It’s a tricky time to be a food marketer. How consumers define what it means to be “healthy” is in flux. As a food marketing friend pointed out, consumers are increasingly prioritizing food purity over calorie count.
Chipotle is the poster brand for the current state of health positioning. They’re taking a leadership role in progressive stances like GMO-free and sustainable sourcing. And this obscures the fact that an average meal at Chipotle packs a whopping 1,070 calories, close to a full day’s worth of salt, and 75% of a day’s worth of saturated fat. A Chipotle burrito has more than double the calories, cholesterol, and grams of fat than a Taco Bell Supreme Beef Burrito.
It’s similar to soda makers that tout being “made with real cane sugar” or granola bars that are really glorified candy bars. There’s an aura of health that distracts from the actual nutritional picture. Researchers refer to this as a “health halo.”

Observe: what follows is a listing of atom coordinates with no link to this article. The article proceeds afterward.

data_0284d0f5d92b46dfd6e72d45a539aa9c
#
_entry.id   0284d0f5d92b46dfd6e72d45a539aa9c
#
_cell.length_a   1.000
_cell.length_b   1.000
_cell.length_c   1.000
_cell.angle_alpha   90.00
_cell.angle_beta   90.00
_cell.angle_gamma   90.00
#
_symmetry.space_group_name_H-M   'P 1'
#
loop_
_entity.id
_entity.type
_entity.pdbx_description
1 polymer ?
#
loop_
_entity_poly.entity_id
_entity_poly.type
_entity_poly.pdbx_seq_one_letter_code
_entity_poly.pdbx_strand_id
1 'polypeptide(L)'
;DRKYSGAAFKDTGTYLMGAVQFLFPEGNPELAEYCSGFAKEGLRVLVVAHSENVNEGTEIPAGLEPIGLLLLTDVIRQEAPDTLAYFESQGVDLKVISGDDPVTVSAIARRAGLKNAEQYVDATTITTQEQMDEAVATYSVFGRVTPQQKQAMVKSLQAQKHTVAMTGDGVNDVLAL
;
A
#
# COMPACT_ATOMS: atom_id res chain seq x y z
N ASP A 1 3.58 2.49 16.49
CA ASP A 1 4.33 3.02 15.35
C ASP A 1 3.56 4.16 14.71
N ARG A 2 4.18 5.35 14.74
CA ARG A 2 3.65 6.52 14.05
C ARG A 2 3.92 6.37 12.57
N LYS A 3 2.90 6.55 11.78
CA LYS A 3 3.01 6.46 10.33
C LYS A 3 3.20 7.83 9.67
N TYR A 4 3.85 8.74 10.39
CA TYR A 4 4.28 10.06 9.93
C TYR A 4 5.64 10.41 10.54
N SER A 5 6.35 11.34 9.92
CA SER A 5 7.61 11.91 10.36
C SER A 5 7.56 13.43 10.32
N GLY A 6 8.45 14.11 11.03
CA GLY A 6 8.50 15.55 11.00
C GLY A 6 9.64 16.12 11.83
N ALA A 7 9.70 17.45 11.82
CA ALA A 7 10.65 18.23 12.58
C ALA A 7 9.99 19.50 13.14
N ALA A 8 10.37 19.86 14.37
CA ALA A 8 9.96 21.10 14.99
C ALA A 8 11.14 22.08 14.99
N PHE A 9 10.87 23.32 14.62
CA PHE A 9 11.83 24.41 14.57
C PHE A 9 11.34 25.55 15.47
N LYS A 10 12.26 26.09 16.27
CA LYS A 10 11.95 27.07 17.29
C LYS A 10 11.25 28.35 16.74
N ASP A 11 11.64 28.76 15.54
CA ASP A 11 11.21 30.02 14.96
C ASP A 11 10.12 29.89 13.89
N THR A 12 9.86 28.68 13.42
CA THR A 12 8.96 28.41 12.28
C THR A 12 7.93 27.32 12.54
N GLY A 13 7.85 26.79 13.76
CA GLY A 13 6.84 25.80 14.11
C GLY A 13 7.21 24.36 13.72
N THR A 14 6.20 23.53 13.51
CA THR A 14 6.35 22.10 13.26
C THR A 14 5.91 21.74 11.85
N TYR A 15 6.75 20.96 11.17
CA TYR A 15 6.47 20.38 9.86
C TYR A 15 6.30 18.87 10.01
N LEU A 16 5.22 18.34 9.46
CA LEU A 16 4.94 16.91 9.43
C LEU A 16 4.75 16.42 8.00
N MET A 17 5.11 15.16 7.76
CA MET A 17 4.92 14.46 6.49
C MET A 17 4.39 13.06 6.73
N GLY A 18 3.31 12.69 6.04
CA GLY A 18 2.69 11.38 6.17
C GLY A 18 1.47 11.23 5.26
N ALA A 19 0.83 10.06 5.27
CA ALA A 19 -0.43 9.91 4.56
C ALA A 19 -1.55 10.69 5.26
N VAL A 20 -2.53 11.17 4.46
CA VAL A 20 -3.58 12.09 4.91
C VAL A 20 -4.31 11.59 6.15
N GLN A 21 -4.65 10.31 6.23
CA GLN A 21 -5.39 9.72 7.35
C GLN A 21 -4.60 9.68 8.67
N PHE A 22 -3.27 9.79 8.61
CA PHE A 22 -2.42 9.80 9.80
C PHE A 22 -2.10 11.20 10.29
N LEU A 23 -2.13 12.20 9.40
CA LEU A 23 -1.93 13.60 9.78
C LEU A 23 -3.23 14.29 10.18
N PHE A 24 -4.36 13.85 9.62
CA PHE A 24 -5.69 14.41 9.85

Meanwhile, traditional diet brands like Lean Cuisine, Diet Coke, and Special K have been struggling.
It will be interesting to see how consumers continue to evaluate brands that are perceived as healthy. I’d love to hear your thoughts on how food brands should navigate this constantly changing environment of what defines healthy. There’s a fine line between a health halo and health washing.
It reminds of this cartoon I drew in 2007 on the art of green washing.